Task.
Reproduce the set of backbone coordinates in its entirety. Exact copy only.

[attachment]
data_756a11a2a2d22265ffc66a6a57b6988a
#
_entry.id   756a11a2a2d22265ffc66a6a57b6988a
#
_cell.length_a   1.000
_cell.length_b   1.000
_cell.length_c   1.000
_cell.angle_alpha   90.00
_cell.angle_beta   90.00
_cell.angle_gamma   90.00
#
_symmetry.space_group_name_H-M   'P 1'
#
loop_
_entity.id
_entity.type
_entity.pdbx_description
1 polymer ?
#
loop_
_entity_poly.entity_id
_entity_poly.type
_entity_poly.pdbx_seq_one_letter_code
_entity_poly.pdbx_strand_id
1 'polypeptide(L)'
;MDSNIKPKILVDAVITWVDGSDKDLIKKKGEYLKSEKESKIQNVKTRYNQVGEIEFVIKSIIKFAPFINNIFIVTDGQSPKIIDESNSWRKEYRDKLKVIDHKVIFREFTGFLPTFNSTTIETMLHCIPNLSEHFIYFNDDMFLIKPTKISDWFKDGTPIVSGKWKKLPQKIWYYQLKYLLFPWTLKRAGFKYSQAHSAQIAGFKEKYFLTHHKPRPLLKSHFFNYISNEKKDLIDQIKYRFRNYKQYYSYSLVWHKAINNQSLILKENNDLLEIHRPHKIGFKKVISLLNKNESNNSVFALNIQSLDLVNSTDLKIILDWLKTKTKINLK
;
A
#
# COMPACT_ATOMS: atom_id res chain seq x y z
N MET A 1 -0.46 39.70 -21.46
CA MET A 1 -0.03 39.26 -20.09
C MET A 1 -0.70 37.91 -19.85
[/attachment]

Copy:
data_756a11a2a2d22265ffc66a6a57b6988a
#
_entry.id   756a11a2a2d22265ffc66a6a57b6988a
#
_cell.length_a   1.000
_cell.length_b   1.000
_cell.length_c   1.000
_cell.angle_alpha   90.00
_cell.angle_beta   90.00
_cell.angle_gamma   90.00
#
_symmetry.space_group_name_H-M   'P 1'
#
loop_
_entity.id
_entity.type
_entity.pdbx_description
1 polymer ?
#
loop_
_entity_poly.entity_id
_entity_poly.type
_entity_poly.pdbx_seq_one_letter_code
_entity_poly.pdbx_strand_id
1 'polypeptide(L)'
;MDSNIKPKILVDAVITWVDGSDKDLIKKKGEYLKSEKESKIQNVKTRYNQVGEIEFVIKSIIKFAPFINNIFIVTDGQSPKIIDESNSWRKEYRDKLKVIDHKVIFREFTGFLPTFNSTTIETMLHCIPNLSEHFIYFNDDMFLIKPTKISDWFKDGTPIVSGKWKKLPQKIWYYQLKYLLFPWTLKRAGFKYSQAHSAQIAGFKEKYFLTHHKPRPLLKSHFFNYISNEKKDLIDQIKYRFRNYKQYYSYSLVWHKAINNQSLILKENNDLLEIHRPHKIGFKKVISLLNKNESNNSVFALNIQSLDLVNSTDLKIILDWLKTKTKINLK
;
A
#
# COMPACT_ATOMS: atom_id res chain seq x y z
N MET A 1 -0.46 39.70 -21.46
CA MET A 1 -0.03 39.26 -20.09
C MET A 1 -0.70 37.91 -19.85